So, the way ACF works is that its internal functions are called using the same hooks provided for us. ACF has an internal filter/method, usually inside of the class for each field type, that runs when it calls acf/update_value. All ACF internal filters run on the default priority of 10.
At the point where this filter is called the original value is the same as the value that’s it’s passing when the hook is run. This will always be the case at this point in the code.
When it comes to ACF’s internal update value filters it does not look at or consider if the value has already been modified. This can be confirmed by looking at any update_value() method in any of the field classes. This may be something that will happen in the future, but it is not yet the case. It may very will be some improvement that is being worked on because until this topic I did not know that it passed the original value and it is not documented here https://www.advancedcustomfields.com/resources/acf-update_value/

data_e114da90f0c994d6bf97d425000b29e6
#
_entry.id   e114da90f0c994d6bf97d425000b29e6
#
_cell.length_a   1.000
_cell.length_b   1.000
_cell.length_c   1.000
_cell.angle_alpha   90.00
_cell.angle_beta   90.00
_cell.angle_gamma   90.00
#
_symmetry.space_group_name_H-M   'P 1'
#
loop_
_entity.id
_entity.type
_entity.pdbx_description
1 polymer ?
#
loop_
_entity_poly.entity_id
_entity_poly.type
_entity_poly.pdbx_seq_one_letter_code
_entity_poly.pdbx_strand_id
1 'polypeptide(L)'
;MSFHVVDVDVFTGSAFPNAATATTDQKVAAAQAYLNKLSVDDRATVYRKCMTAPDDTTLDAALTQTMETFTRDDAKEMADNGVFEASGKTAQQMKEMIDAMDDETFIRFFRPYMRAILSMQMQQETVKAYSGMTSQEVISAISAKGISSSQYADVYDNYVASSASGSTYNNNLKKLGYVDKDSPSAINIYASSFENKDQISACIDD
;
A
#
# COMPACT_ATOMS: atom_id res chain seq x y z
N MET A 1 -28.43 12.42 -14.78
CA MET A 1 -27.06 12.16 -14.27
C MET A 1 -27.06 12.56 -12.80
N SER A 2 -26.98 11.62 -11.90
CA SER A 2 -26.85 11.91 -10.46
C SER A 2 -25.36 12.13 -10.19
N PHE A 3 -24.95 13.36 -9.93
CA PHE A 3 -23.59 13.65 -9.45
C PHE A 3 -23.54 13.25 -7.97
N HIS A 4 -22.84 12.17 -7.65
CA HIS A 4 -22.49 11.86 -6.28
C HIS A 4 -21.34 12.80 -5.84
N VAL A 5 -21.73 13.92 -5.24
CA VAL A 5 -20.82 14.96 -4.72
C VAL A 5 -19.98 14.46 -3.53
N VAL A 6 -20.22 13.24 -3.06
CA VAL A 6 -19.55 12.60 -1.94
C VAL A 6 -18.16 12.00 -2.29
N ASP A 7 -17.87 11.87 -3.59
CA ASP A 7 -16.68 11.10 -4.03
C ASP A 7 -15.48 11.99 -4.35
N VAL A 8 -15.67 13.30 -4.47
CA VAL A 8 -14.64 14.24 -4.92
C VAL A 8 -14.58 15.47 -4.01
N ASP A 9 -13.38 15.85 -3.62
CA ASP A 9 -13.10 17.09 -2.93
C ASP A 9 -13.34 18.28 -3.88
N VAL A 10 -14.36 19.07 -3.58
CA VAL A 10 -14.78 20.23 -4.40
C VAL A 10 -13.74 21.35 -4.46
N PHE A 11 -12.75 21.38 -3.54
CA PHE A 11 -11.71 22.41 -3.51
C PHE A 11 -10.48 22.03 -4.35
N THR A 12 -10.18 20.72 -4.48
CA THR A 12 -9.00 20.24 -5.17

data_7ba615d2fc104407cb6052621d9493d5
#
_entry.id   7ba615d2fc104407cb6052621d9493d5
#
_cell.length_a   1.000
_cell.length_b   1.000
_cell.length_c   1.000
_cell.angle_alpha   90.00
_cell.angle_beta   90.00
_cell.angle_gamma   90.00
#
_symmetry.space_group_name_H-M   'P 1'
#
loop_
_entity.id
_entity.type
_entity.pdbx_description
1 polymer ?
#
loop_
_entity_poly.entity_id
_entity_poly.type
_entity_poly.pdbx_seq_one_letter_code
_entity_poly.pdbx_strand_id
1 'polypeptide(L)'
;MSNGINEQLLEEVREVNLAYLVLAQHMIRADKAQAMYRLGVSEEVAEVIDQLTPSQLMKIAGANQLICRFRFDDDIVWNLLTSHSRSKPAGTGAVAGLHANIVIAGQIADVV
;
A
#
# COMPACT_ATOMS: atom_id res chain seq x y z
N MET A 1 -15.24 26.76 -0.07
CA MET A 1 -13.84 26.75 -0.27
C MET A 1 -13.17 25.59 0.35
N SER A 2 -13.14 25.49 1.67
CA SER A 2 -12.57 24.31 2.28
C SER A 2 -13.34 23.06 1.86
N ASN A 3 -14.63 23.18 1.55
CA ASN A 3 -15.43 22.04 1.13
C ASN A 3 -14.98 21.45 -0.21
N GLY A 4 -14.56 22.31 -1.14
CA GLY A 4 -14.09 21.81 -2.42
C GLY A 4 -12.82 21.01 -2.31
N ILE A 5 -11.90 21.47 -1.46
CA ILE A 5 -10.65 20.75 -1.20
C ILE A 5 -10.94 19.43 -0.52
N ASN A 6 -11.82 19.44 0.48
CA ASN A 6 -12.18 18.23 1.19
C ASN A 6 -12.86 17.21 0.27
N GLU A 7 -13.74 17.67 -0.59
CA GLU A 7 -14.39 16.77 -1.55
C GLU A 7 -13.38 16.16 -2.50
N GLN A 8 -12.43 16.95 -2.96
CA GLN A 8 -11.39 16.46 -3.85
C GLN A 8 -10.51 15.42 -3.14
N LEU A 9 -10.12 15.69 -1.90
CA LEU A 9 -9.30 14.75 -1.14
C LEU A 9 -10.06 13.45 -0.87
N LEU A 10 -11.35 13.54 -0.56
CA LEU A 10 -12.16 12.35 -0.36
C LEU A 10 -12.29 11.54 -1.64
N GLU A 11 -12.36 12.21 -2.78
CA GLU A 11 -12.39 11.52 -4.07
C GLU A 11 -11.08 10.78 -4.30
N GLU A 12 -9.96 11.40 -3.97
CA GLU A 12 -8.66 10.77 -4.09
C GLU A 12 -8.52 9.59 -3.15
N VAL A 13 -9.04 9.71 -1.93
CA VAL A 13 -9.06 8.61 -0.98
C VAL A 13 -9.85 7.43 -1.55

So, right now, if your filter runs before ACF’s internal filter then the value and the orginal value will be the same.
So, here’s the thing. If you do not give your filter a priority that means that both your filter and ACF’s internal filter will have the same default priority of 10 and in this case there is almost no way of knowing which one of these filters will run first. It depends on the order that they are added and other things. You’re best bet when adding a filter in ACF is to always use a priority > 10 if you want to ensure that it runs after ACF’s internal filters.
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